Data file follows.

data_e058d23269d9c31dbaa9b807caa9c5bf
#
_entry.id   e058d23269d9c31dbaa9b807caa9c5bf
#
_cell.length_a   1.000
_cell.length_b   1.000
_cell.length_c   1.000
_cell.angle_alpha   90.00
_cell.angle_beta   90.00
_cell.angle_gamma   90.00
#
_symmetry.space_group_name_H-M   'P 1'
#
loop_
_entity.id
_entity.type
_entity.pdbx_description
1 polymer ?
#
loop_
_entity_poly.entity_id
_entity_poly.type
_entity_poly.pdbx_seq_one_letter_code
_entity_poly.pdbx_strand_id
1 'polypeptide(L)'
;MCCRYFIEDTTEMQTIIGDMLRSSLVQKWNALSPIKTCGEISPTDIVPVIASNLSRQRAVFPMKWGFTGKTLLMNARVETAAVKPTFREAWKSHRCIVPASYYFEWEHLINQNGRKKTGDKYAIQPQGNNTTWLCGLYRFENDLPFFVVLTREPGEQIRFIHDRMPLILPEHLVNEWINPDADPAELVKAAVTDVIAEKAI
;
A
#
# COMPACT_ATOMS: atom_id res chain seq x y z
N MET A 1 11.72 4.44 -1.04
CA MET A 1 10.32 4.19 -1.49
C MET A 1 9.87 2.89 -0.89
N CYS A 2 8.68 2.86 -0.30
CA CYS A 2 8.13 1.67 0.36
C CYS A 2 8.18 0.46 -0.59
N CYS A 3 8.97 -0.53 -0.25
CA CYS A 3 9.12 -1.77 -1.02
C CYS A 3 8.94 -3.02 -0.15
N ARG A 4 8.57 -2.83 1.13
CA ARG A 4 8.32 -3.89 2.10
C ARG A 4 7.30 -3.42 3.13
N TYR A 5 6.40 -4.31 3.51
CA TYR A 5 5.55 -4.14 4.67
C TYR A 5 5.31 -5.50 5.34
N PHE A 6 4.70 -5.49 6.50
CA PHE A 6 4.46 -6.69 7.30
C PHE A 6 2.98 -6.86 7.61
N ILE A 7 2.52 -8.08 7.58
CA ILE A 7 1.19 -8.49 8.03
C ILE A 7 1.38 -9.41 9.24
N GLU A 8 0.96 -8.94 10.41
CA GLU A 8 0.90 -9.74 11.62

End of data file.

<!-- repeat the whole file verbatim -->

data_e058d23269d9c31dbaa9b807caa9c5bf
#
_entry.id   e058d23269d9c31dbaa9b807caa9c5bf
#
_cell.length_a   1.000
_cell.length_b   1.000
_cell.length_c   1.000
_cell.angle_alpha   90.00
_cell.angle_beta   90.00
_cell.angle_gamma   90.00
#
_symmetry.space_group_name_H-M   'P 1'
#
loop_
_entity.id
_entity.type
_entity.pdbx_description
1 polymer ?
#
loop_
_entity_poly.entity_id
_entity_poly.type
_entity_poly.pdbx_seq_one_letter_code
_entity_poly.pdbx_strand_id
1 'polypeptide(L)'
;MCCRYFIEDTTEMQTIIGDMLRSSLVQKWNALSPIKTCGEISPTDIVPVIASNLSRQRAVFPMKWGFTGKTLLMNARVETAAVKPTFREAWKSHRCIVPASYYFEWEHLINQNGRKKTGDKYAIQPQGNNTTWLCGLYRFENDLPFFVVLTREPGEQIRFIHDRMPLILPEHLVNEWINPDADPAELVKAAVTDVIAEKAI
;
A
#
# COMPACT_ATOMS: atom_id res chain seq x y z
N MET A 1 11.72 4.44 -1.04
CA MET A 1 10.32 4.19 -1.49
C MET A 1 9.87 2.89 -0.89
N CYS A 2 8.68 2.86 -0.30
CA CYS A 2 8.13 1.67 0.36
C CYS A 2 8.18 0.46 -0.59
N CYS A 3 8.97 -0.53 -0.25
CA CYS A 3 9.12 -1.77 -1.02
C CYS A 3 8.94 -3.02 -0.15
N ARG A 4 8.57 -2.83 1.13
CA ARG A 4 8.32 -3.89 2.10
C ARG A 4 7.30 -3.42 3.13
N TYR A 5 6.40 -4.31 3.51
CA TYR A 5 5.55 -4.14 4.67
C TYR A 5 5.31 -5.50 5.34
N PHE A 6 4.70 -5.49 6.50
CA PHE A 6 4.46 -6.69 7.30
C PHE A 6 2.98 -6.86 7.61
N ILE A 7 2.52 -8.08 7.58
CA ILE A 7 1.19 -8.49 8.03
C ILE A 7 1.38 -9.41 9.24
N GLU A 8 0.96 -8.94 10.41
CA GLU A 8 0.90 -9.74 11.62